Here’s 12 meats that’ll make for a mouth-watering Christmas.
But don’t worry, since it’s only the first week of December you’ve got way more than 12 days to get them all in…
Perfectly placed as the Christmas centre piece because it goes with just about everything, turkey was brought over to the UK by Native American traders in the 1520s. It hit the big time when Ebenezer Scrooge bought the Cratchit family a turkey for their dinner in 1843’s A Christmas Carol, but only really became the festive go-to when it prices dropped post World War II.
Our tip: If you’re trussing your turkey, make sure not to truss too tightly – it puts the breast at risk of burning while the legs take their time to cook.
2. Pigs In Blankets
Pigs in blankets are such a Christmas icon it’s almost hard to believe their first written mention was in 1957, though they’ve likely been around much longer. Though they’re simple in concept – a chipolata wrapped in bacon – some UK supermarkets sell up to 10 varieties.
Our tip: Coeliacs needn’t miss out on the fun, not when The Welsh Sausage Company (whose chipolatas experiment with ingredients like chilli, leek and garlic) also do Gluten Free pigs in blankets.
Once upon a time – well, the 16th and 17th centuries, goose was the king of Christmas dinner, as referenced in the children’s rhyme “Christmas is coming and the goose is getting fat”. It’s also a stealthy healthier option – geese are grass-fed, which leads to more vitamin A and E, and CLAs (which have cancer fighting properties).
Our tip: We all know what the best bit of the goose is, so stock up on Goose Fat by Cook & Co to give your roast potatoes and vegetables that magical Christmas crispness.
A castrated rooster, the capon has literary kudos – it’s mentioned in the famous “All the world’s a stage” monologue from Shakespeare’s As You Like It. It’s also a traditional part of the Christmas family feast in many parts of Northern Italy and Tuscany.
Our tip: Capons are no longer legally produced in the UK, but chicken also makes for a light and lovely Christmas dinner choice when roasted with lemon, thyme and rosemary.
The traditional Christmas Ham is associated with the feast of St Stephen (which takes place on 26 December and is mentioned in the carol Good King Wenceslas) with its roots in the Germanic people who gave one as a tribute to Freyr, a pagan god. Saint Stephen is said to have inherited some of Freyr’s legacy.
Our tip: Looking for a low maintenance culinary option? Roast your ham in a slow cooker with a glaze made of sugar, black pepper, star anise and Coca Cola.
6. Sausage Meat Stuffing
Stuffing as a concept has existed since Roman times, but only really went mainstream in the 50s and 60s when poultry became affordable and people began eating it more. Sausage meat, sage and onion remains the gold standard, but chestnut is a popular festive addition.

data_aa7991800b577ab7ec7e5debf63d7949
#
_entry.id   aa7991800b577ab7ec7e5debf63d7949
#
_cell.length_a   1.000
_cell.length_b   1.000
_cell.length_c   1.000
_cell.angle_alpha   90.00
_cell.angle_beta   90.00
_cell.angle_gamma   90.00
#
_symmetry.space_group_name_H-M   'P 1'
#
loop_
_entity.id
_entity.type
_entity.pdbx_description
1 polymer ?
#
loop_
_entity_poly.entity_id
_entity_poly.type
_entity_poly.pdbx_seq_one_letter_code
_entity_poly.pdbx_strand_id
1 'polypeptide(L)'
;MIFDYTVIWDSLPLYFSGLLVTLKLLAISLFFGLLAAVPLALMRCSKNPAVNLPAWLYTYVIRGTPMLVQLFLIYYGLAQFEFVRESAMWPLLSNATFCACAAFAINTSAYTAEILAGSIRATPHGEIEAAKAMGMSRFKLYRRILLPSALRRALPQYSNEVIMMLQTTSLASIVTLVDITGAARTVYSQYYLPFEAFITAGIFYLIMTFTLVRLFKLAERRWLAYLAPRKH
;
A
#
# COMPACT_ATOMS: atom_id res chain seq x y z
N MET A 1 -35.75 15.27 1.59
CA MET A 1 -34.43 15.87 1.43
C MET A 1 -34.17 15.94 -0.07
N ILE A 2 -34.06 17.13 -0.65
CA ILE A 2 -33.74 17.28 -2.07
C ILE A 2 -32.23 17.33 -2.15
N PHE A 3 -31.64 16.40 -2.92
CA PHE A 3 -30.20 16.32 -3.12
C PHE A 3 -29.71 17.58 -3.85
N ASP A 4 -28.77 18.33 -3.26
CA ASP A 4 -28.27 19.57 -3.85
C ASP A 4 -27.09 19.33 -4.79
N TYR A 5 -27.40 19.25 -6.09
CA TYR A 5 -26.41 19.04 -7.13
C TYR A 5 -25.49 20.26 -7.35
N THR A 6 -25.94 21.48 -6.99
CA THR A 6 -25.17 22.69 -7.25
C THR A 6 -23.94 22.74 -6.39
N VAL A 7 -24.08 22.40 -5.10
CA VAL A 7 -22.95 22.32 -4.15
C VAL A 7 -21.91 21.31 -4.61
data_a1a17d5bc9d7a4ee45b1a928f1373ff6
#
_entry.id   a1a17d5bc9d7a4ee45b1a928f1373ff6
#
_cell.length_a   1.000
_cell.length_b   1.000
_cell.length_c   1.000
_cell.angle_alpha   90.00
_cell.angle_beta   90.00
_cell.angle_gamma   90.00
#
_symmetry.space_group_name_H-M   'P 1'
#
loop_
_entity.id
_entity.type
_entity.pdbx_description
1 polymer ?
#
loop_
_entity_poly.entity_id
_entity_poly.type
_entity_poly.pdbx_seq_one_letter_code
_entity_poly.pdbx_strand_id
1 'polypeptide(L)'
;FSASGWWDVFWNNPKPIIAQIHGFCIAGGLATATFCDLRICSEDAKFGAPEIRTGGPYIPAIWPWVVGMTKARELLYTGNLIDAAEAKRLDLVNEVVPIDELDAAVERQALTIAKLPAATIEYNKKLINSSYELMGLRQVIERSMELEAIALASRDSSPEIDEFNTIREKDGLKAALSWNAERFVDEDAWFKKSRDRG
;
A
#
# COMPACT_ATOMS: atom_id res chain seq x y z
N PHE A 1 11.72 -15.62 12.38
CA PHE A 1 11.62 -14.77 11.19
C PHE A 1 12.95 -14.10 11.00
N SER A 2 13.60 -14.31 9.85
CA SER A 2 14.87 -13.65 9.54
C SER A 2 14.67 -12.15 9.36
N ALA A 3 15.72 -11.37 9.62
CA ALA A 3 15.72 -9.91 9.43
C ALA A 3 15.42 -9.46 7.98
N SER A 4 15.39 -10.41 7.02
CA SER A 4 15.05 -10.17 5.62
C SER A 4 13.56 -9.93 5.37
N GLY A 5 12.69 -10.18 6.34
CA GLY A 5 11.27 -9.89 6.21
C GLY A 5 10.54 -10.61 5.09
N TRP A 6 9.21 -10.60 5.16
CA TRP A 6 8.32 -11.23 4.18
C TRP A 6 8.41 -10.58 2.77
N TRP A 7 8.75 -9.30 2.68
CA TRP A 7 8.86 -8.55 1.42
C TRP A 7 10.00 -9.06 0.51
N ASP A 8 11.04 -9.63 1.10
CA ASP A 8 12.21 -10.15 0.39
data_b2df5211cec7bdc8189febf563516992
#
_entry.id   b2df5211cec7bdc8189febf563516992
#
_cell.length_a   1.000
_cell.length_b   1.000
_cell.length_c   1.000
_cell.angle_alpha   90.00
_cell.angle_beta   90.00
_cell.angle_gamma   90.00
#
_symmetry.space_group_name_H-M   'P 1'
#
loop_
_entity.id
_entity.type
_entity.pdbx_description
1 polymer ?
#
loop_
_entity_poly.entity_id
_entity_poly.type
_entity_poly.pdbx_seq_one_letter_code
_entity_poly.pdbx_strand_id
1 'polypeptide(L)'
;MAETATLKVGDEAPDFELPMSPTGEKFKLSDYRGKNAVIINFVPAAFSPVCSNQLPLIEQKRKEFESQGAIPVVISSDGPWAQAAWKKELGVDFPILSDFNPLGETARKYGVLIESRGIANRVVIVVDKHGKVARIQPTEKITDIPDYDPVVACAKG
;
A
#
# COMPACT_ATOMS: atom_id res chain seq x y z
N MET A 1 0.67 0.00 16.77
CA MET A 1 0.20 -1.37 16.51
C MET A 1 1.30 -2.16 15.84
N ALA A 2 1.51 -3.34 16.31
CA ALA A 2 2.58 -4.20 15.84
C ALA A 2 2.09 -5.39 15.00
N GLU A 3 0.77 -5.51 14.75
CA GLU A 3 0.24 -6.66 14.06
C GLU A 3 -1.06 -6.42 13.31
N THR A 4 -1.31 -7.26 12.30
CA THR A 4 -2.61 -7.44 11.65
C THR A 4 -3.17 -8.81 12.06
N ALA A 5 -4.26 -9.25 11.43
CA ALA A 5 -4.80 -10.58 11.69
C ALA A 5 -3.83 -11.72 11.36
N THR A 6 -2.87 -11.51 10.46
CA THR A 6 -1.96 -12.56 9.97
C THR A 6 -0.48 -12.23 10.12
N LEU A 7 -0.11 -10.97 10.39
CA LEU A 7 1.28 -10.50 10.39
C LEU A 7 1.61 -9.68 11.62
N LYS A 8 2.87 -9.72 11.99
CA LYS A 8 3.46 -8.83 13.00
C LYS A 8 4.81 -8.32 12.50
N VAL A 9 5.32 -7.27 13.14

Our tip: If you’re making your own stuffing, save yourself time and labour by using something like Cambray Natural Breadcrumbs, which will still provide that home-made taste.
People have been eating venison since prehistoric times, and fittingly the word venison comes from the Latin “venor”, meaning to hunt or pursue. Venison is wild and grass-fed so it’s much leaner than other meats and contains tons of iron and B vitamins.
Our tip: Make The Weald Smokery’s English Wild Boar and Venison Salami the star of your charcuterie board. Serve with horseradish and beetroot.
Perfectly sized for smaller parties, pheasant was another British Christmas staple before turkey began its domination. It also scores points for being abundant this time of year, and comparably quick to cook.
Our tip: Italians use sweet ingredients like port to bring out the gamey flavour, but we love pistachio and bacon stuffing. Buy Afropol Green Peeled Pistachios so you don’t have to shell them yourself.
9. Black Pudding
A delicacy particularly associated with Scotland and Lancashire, black pudding is also known as blood sausage, and it’s the pork blood that gives it such a high iron and zinc content that it’s been dubbed a “super food”. It also becoming more inclusive – The Bury Black Pudding Co have a Vegan version made with black beans, cereals and herbs.
Our tip: For a seriously festive breakfast, serve your black pudding with pancetta and duck eggs.
Forever associated with Christmas thanks to the song The 12 Days of Christmas, which has been around since at least 1780. People seem to have taken the concept of a partridge in a pear tree literally, as many recipes include both ingredients together.
Our tip: Indulge yourself with The Patchwork Trading Company’s Partridge & Pear with Sloe Gin pâté, served with crusty French bread and a sharp cheddar cheese to bring out the flavour.
The nation’s favourite meat for a roast dinner, so beloved they wrote a song about it – The Roast Beef of Old England – which is still played when Royal Naval Officers go in to dine. The best cut for a Christmas roast? Tenderloin. It’s easy to prepare, with no bones, and cooks quickly.
Our tip: Give your beef a patriotic kick with a mustard crust made with Colman’s English Mustard powder.
12. The 10 Bird Roast
If you include the bacon and sausage meat, this is almost the 12 Meats of Christmas all on its own… Popularised around a decade ago by the chef Hugh Fearnley Whittingstall, there are also those who claim interest in multi-bird roasts spiked after the TV show The Tudors showed them being enjoyed by Henry VIII at his lavish banquets.
Our tip: Get started on your list asap. The birds included are turkey, goose, duck, mallard, guinea fowl, chicken, pheasant, partridge, pigeon, and woodcock.